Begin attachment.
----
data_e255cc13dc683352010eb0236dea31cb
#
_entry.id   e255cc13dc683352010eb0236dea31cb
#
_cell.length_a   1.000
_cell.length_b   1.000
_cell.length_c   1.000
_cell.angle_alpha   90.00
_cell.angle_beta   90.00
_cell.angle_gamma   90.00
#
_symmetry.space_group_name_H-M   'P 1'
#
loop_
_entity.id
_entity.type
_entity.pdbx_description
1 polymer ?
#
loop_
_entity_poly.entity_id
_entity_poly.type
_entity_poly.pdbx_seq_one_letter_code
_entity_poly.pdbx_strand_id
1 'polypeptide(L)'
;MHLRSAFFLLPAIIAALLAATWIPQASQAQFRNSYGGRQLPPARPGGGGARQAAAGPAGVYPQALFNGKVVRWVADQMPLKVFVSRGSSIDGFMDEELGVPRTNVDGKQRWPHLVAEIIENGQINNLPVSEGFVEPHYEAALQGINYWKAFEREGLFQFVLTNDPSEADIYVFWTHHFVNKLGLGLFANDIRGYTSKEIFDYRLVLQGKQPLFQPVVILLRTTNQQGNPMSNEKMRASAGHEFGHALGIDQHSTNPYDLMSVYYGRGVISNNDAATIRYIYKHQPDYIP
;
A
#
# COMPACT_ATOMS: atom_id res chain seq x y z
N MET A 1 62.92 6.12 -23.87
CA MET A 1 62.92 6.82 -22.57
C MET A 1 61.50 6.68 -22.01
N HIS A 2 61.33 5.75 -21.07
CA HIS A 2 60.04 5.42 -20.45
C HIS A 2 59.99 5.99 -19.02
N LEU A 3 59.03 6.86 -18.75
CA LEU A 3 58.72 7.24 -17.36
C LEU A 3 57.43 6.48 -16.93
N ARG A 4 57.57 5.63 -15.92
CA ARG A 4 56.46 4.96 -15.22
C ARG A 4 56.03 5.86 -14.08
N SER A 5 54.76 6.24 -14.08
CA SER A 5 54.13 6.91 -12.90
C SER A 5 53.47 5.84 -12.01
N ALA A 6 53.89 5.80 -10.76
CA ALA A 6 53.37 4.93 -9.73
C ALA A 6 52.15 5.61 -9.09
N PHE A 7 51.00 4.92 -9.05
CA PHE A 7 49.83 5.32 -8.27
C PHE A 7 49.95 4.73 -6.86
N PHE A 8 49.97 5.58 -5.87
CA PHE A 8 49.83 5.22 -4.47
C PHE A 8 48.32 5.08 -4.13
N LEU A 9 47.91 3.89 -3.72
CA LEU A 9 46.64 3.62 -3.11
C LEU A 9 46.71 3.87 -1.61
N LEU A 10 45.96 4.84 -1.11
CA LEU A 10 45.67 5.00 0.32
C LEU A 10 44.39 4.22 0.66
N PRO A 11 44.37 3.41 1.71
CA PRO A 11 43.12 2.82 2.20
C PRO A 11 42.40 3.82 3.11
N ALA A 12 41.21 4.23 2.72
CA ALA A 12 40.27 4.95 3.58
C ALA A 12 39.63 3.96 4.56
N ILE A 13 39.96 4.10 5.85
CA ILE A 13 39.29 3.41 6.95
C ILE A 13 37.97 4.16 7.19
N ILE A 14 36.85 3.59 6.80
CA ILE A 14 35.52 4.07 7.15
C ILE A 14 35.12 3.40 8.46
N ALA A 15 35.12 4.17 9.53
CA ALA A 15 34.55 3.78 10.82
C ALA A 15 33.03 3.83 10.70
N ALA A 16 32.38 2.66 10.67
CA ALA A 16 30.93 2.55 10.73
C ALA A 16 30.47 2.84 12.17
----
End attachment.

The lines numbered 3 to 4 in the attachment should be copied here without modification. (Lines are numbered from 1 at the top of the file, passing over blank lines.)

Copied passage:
_entry.id   e255cc13dc683352010eb0236dea31cb
#